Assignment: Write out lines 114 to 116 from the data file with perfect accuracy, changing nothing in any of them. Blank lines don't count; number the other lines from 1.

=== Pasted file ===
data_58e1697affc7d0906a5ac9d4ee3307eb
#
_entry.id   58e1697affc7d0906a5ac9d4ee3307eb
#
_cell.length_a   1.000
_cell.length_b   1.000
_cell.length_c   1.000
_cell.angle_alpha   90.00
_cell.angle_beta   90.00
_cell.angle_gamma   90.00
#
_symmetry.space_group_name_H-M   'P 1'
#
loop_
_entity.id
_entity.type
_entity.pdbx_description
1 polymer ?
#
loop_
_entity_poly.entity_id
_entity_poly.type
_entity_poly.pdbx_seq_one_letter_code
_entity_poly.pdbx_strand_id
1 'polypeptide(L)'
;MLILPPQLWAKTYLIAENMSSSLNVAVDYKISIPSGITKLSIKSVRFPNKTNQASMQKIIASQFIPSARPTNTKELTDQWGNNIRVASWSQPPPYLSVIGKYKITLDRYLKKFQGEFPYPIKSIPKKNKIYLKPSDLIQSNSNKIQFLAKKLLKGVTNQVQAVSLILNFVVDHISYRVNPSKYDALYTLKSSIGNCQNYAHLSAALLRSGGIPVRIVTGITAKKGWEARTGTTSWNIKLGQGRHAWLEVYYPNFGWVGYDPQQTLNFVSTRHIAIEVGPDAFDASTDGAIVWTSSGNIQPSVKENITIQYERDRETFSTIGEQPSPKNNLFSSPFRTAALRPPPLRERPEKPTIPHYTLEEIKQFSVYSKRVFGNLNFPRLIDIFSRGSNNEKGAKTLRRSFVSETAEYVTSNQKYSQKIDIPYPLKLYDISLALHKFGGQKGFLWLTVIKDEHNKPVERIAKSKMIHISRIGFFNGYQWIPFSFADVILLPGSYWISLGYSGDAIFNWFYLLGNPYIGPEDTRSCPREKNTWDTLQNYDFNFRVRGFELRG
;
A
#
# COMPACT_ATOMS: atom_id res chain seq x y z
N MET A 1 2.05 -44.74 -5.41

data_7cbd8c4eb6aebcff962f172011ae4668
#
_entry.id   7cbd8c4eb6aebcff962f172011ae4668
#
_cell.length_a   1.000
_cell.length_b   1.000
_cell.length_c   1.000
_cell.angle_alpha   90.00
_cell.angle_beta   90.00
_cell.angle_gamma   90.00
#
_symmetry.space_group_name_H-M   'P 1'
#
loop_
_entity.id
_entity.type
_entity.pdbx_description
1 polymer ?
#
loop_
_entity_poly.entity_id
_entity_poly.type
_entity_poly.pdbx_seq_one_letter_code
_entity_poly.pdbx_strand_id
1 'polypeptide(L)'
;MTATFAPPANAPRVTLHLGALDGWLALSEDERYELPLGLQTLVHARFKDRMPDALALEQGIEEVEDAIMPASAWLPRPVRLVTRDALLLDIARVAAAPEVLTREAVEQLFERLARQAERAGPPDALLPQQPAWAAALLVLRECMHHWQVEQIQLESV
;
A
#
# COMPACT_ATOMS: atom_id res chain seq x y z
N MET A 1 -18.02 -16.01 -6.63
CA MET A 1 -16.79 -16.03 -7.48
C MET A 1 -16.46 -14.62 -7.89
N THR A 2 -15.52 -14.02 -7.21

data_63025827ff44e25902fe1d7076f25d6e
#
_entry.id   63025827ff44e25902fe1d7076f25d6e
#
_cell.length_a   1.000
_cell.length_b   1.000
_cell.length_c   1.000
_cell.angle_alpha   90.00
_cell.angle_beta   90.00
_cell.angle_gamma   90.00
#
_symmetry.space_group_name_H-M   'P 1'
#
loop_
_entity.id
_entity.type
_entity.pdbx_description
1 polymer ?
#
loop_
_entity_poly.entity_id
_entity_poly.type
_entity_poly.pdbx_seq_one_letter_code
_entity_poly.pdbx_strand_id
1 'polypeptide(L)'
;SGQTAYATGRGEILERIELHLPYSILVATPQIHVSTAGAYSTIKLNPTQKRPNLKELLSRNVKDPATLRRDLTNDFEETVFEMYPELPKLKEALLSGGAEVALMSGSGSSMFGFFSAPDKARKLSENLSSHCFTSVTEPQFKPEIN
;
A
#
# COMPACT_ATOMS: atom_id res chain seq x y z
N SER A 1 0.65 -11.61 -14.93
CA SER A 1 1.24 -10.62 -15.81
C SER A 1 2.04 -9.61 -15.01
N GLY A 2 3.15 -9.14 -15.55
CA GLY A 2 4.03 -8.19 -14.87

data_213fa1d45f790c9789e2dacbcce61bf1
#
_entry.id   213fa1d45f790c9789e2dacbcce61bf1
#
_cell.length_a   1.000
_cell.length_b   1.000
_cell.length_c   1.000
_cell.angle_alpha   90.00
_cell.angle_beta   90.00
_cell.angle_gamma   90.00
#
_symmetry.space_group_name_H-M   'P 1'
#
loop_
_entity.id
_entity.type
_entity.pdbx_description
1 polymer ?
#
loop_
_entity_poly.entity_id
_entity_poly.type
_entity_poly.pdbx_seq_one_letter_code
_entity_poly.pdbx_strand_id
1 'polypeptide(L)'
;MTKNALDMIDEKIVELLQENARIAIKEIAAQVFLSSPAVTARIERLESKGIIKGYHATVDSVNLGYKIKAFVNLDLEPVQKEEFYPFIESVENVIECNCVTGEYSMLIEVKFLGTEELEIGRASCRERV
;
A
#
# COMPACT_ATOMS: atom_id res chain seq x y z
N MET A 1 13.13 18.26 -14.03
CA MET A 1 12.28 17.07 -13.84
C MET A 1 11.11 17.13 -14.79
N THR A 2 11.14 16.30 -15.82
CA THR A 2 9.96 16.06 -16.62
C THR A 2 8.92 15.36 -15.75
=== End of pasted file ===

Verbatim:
loop_
_entity.id
_entity.type